176420 Risk Factors for Early Sexual Debut in Pregnant Adolescents

Monday, October 27, 2008

Margaret Rodan, ScD , Department of Pediatrics, Georgetown University Medical Center, Washington, DC
Kathy S. Katz, PhD , Department of Pediatrics, Georgetown University Medical Center, Washington, DC
Danielle Norman, MSEd , Department of Pediatrics, Georgetown University Medical Center, Washington, DC
Karen M. Anderson, PhD , Howard University Research Buliding 1, Howard University, Washington, DC
Lauren Courtney , RTI-International, Washington, DC
Sylvia Tan, MS , Research Triangle Institute, Washington, DC
Siva Subramanian, MD , Division of Neonatology, Georgetown University Medical Center, Washington, DC
Persistent risk factors continue to contribute to teen pregnancy, despite reduced national rates of teen births. Some of these risks may be associated with the age of sexual debut. Tailoring interventions to address specific risk factors, including those related to early initiation of sexual activity, may enhance continuing efforts for teen pregnancy prevention. Purpose: To identify risk factors for earlier sexual debut <15 years versus later sexual debut 15+; and trends across four debut age groups (<14 to 16+) in multi-risk teens who go on to become teen mothers. Methods: As part of the NIH-DC Initiative to Reduce Infant Mortality in Minority Populations, analysis of 2005-07 baseline data of an RCT to reduce subsequent teen pregnancy is reported. African American and Latina teens (n= 187), ages 15-19, carrying a first infant to term, were interviewed during their last trimester. Measures of age at sexual debut, risk behaviors, parent monitoring, communication, family violence, and school and neighborhood factors were administered. Trend analyses were performed with the teens divided into balanced groups for at age of sexual debut <14(21%), 14(22%), 15(32%), and 16+(25%). Results: Median age at first intercourse was 15 years. Teens with early sexual debut (ESD) were more likely to have experienced physical abuse (OR=2.9, 95% CI:1.4-6.2), sexual abuse (OR=2.2, 95% CI:1.1-4.3) and to feel limited connection to their neighborhood (OR=2.8, 95% CI:1.2-6.6). Teens with ESD were also more likely to have had 3 or more partners before they became pregnant 72% vs 45% (p <.001) than those with later initiation of sexual activity. There was a high percentage of school failure (47%) across groups and having siblings who were teen parents (29%) was also common, but these did not differ by age at sexual debut. Trend analyses suggest that the prevalence of risk factors increases with decreasing age at sexual debut. Nine percent of girls with sexual debut at age 16 or after had poor parental monitoring, but 31% of those with early debut before age 14 had this risk (p=.01) Only 2% of girls with sexual debut at 16 or later had disruption in living with their biological mothers, but this was true for 11% of girls with ESD (p=.02). ESD was also associated with exposure to sexual abuse (41% vs 13%)(p=.003) and physical abuse (33% vs 4%) (p=.0005) as compared to girls with late sexual debut. Controlling for age and ethnicity, teens with ESD who go on to become pregnant, are more likely to have had disruption in living with their biological mothers (AOR=9.0, 95% CI:1.8-45.0), physical abuse (AOR=3.5, CI:1.4-8.9)and a limited sense of neighborhood connectedness (AOR=2.9, 95% CI:1.1-7.8). Conclusions: Family disruption, abuse and neighborhood isolation are risk factors that may be used to identify those teens at risk for early sexual debut. Health providers should be alert to teens with physical or sexual abuse and poor parent monitoring as being at particular risk. Interventions with parents emphasizing the importance of monitoring teen behavior and encouraging teens to engage in community and youth resources may help reduce risks for ESD. Funded by NICHD.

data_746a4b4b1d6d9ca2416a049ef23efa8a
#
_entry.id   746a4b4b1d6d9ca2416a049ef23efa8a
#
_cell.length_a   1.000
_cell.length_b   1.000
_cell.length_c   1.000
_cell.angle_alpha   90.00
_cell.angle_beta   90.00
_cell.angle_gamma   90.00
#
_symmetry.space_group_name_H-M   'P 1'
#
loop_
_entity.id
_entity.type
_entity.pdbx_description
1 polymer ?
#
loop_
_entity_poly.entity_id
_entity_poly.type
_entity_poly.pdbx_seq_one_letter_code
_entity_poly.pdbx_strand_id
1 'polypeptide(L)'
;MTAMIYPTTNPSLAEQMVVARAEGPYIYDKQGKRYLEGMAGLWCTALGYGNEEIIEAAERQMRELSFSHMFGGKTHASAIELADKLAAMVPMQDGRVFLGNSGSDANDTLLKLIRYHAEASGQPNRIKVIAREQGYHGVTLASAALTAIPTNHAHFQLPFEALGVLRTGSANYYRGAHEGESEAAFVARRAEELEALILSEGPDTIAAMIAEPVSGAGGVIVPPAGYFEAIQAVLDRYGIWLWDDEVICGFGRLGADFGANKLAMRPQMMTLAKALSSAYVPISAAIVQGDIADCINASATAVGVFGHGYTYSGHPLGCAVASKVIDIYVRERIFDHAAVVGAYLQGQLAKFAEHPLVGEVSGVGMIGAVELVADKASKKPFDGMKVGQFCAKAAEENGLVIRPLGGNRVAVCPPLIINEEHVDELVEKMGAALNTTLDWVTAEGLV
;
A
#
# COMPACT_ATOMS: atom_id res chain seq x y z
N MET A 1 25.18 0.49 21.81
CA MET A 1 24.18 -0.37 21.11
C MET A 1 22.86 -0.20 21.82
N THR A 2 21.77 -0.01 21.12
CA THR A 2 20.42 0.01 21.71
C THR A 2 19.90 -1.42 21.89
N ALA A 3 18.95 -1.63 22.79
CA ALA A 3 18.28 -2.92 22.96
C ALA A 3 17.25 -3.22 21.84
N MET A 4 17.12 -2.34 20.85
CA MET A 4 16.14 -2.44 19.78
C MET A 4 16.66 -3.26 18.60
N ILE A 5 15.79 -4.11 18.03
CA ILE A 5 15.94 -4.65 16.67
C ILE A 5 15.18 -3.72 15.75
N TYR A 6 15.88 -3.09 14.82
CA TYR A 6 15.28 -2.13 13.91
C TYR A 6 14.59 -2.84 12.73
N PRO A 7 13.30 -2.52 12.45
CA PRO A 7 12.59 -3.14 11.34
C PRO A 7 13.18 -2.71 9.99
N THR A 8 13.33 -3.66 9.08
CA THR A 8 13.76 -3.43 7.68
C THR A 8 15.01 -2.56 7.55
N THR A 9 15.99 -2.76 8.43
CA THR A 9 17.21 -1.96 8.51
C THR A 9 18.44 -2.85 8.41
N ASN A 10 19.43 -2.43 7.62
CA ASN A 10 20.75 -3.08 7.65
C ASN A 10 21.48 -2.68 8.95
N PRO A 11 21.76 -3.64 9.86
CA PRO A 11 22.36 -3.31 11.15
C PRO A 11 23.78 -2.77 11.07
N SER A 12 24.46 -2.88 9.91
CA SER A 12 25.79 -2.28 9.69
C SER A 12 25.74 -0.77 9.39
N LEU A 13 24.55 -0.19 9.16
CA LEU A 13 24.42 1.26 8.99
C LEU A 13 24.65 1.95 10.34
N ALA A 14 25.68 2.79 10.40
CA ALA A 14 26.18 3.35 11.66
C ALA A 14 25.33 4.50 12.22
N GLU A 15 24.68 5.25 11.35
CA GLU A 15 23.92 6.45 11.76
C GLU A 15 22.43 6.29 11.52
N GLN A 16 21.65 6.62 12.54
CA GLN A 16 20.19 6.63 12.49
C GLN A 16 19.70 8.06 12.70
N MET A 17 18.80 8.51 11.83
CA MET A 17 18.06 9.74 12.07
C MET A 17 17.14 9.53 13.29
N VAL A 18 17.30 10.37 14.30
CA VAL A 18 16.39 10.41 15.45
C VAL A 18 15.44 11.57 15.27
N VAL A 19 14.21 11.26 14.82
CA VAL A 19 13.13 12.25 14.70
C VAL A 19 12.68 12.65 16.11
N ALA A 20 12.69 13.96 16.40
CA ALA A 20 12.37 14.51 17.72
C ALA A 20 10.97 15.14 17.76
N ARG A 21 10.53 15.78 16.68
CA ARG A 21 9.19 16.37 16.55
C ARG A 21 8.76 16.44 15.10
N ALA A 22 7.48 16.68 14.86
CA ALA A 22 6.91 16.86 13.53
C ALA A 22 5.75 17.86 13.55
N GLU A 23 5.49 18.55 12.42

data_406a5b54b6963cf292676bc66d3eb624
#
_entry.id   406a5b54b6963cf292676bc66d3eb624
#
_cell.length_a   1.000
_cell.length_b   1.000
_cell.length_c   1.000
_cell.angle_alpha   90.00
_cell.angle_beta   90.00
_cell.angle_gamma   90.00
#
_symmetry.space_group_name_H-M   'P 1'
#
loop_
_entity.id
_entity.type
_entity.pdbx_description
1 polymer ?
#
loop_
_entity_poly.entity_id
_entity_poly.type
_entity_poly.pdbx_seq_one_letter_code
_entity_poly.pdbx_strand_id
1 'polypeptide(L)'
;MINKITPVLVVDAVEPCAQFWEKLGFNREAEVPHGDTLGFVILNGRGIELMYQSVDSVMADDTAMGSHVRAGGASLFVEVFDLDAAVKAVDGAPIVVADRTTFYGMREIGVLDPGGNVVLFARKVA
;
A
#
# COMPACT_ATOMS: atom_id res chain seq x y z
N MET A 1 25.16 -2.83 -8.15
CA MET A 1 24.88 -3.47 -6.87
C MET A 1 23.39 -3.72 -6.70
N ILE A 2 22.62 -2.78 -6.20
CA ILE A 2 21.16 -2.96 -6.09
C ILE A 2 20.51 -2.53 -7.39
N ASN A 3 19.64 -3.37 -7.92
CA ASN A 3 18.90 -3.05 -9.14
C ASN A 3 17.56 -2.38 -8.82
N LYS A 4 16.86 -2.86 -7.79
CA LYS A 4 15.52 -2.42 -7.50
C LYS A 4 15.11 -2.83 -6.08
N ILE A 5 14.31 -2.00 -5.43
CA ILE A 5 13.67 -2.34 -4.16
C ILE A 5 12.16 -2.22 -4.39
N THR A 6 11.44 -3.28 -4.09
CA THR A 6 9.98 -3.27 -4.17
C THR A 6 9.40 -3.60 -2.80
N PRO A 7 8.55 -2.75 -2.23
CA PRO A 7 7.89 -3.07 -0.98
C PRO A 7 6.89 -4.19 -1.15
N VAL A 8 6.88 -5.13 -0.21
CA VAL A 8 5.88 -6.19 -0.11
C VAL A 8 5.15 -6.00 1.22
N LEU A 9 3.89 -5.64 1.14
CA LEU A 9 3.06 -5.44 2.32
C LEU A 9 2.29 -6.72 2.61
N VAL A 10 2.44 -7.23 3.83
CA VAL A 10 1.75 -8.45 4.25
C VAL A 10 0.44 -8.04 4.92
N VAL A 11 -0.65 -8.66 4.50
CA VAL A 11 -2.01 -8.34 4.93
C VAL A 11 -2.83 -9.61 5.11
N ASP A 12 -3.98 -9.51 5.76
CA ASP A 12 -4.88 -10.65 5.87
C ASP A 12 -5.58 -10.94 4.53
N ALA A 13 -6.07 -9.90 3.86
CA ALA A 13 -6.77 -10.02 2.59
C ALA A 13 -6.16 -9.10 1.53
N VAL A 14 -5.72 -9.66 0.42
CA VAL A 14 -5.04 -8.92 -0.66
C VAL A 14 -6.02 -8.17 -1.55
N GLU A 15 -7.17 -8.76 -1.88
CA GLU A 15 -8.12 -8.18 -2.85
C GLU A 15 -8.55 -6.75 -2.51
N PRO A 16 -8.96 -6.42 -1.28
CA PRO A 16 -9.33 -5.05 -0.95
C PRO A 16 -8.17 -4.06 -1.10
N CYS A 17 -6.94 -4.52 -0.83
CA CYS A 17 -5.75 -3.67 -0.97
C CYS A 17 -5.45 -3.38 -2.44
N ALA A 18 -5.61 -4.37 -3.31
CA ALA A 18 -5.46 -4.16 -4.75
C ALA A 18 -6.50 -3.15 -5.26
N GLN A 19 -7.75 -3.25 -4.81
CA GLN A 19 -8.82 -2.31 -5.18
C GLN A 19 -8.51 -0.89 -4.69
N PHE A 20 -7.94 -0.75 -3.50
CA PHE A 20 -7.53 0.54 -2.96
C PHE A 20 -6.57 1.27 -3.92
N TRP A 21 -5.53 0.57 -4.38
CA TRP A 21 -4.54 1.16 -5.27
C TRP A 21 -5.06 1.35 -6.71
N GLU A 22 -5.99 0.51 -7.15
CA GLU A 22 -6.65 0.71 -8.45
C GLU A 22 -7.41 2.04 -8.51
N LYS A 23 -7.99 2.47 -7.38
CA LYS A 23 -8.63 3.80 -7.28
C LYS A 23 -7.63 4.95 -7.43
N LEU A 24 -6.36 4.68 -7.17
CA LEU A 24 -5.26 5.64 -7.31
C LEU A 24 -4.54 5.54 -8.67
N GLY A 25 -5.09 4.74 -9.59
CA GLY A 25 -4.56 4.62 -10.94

Learning Objectives:
Participants will be able to: 1. Describe the socio-demographic and lifestyle factors related to early sexual debut in teens. 2.Understand differences in factors contributing to late versus early sexual debut.

Keywords: Sexual Risk Behavior, Adolescent Health

Presenting author's disclosure statement:

Qualified on the content I am responsible for because: Project Director and Investigator for this program of research
Any relevant financial relationships? No

I agree to comply with the American Public Health Association Conflict of Interest and Commercial Support Guidelines, and to disclose to the participants any off-label or experimental uses of a commercial product or service discussed in my presentation.